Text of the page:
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Judge Awards $55 Million in Orange County Auto Accident Case

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Federal government acknowledges liability for injuries caused by a federal employee who ran a red light.

In what is said to be the largest personal injury award in Orange County history, a federal judge has awarded $55 million to a young Costa Mesa girl who was paralyzed in a fiery 2002 crash caused by a federal employee who ran a red light. According to an article in The Orange County Register, a federal government spokesman has said the decision will not be appealed and that the government acknowledges its liability in the incident.

Leilani Gutierrez was only 4 years old when the accident occurred. She was riding in the back seat snugly placed and buckled up in a car seat after a trip with her mother, June, to South Coast Plaza, according to news reports. The Register article states that Michael Leinert, an Army employee who was in the area on business, ran a red light broad siding Gutierrez’s Chevy Suburban.

The decision came after an eight-day trial. The case was decided by a federal judge instead of a jury. According to the Register article, the judge awarded a little over $1 million to the mother and $54 million to the girl of which $23 million will go toward medical bills and $31 million toward compensatory damages. The award does not include punitive damages.

This story is a clarion call for all of us to follow traffic rules. According to National Campaign to Stop Red Light Running, in 2002 as many as 207,000 crashes, 178,000 injuries and 921 fatalities were attributed to red light running in the United States. Between 1992 and 2000, fatal motor crashes at traffic signals increased 19 percent, outpacing the rise in all fatal crashes. And public costs exceed $14 billion a year!

Red light cameras are apparently helping. According to the same group, a 2005 Orange County, California government report found that one year after red light camera installation, accidents dropped by 46.7 percent in Garden Grove, 28.2 percent in Costa Mesa, 16.2 percent in Santa Ana, 12.1 percent in San Juan Capistrano and 5.7 percent in Fullerton.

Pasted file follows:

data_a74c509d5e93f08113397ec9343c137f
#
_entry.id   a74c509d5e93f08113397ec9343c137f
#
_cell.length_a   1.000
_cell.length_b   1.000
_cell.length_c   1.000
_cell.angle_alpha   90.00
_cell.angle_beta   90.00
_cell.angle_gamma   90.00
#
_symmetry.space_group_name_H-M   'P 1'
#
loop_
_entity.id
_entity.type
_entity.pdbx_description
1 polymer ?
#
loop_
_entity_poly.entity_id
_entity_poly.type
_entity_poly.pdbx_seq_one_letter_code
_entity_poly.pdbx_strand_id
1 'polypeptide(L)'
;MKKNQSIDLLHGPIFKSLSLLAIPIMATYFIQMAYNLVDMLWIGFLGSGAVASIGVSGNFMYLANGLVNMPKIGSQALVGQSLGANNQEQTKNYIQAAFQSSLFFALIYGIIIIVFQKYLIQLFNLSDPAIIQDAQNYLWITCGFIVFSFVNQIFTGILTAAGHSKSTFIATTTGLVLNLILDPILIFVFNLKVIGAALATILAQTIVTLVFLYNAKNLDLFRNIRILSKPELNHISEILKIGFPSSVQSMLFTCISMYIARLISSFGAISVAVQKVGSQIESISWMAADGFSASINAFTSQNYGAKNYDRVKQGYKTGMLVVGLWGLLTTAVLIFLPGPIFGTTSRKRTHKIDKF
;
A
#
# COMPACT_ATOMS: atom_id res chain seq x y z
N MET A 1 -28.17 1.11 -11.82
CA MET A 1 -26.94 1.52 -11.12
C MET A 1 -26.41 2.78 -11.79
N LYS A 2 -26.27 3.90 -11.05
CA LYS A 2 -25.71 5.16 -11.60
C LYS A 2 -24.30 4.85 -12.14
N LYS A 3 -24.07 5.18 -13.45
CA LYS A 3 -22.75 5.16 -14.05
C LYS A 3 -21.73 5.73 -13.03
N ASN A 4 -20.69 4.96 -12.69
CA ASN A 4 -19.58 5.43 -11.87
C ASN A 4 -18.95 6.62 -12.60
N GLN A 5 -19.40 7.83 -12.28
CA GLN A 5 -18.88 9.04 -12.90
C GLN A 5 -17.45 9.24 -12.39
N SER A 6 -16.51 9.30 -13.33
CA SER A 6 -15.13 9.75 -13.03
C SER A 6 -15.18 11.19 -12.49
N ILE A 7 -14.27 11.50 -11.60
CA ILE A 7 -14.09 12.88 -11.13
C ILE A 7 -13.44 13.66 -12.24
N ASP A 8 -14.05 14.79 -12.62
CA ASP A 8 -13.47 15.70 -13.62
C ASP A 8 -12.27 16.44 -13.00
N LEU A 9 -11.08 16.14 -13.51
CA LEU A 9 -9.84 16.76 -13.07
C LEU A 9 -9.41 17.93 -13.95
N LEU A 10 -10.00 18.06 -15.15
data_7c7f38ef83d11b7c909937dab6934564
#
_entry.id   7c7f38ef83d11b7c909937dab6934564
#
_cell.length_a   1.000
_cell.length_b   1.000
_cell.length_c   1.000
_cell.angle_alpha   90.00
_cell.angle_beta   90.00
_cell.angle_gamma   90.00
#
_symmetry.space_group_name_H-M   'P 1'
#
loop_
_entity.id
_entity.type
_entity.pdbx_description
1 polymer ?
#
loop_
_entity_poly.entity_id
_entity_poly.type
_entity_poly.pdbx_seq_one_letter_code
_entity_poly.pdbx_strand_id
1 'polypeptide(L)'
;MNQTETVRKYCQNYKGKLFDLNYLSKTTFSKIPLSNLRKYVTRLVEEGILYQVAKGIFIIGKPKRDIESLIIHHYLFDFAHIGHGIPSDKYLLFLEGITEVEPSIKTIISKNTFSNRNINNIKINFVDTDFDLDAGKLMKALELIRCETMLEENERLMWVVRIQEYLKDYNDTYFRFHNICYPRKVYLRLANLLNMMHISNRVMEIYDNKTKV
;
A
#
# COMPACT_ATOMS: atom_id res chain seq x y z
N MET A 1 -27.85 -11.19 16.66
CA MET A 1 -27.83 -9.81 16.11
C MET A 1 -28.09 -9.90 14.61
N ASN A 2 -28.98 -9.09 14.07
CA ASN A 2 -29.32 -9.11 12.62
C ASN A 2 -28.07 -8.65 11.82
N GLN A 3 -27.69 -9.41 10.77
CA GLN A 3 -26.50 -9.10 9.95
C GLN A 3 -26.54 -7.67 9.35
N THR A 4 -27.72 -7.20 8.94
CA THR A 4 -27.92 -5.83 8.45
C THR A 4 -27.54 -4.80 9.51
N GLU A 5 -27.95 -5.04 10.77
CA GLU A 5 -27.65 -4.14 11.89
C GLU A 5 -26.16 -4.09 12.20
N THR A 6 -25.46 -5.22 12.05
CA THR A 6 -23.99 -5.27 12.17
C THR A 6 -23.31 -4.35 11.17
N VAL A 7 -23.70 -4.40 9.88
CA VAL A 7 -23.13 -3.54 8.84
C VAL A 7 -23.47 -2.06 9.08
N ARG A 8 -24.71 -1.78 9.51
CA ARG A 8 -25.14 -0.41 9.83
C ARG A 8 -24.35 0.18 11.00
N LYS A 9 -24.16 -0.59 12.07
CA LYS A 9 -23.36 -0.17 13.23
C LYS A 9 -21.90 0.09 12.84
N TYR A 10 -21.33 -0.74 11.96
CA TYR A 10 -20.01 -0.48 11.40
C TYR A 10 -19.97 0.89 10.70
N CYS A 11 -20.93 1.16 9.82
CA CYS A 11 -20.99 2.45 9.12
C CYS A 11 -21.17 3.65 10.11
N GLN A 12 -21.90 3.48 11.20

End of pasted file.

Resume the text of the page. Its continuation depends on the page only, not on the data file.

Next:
Leilani, who is now 9, attends elementary school, requires 24-hour care and relies on a ventilator to breathe. What a life for the little girl and what a tragedy for the family! The money will help for the care, medical bills and maintenance, but as the plaintiff’s attorney put it to the newspaper: “This award is because (Leilani) deserves it, I’m afraid. She earned it in the worst possible way.”

I couldn’t agree more. I am sure the family would take their normal, giggling, playing daughter running around with her pigtails bouncing up and down – rather than the cold, hard cash. Only about a million was awarded to the parents. The remainder will go to the child and her needs and will be governed by the courts until she is an adult. The court will also determine the appropriate attorney’s fees for the courageous law firm that pursued this matter on their behalf.

The fact that this case was heard by a judge without a jury, that the federal government acknowledged liability and their spokesperson stated that the federal government will not appeal tells me that the parties to the lawsuit wanted an independent and knowledgeable third party to determine the fair amount of compensation for Leilani Gutierrez and her parents. It also tells me that the government’s attorneys have as much respect for the Gutierrez’s attorneys as I do. They did a fine job for the family.

My hats off to all the parties, the decision makers, our federal government, the attorneys, the judge and our system of government for the orderly and just resolution of Leilani’s claim.

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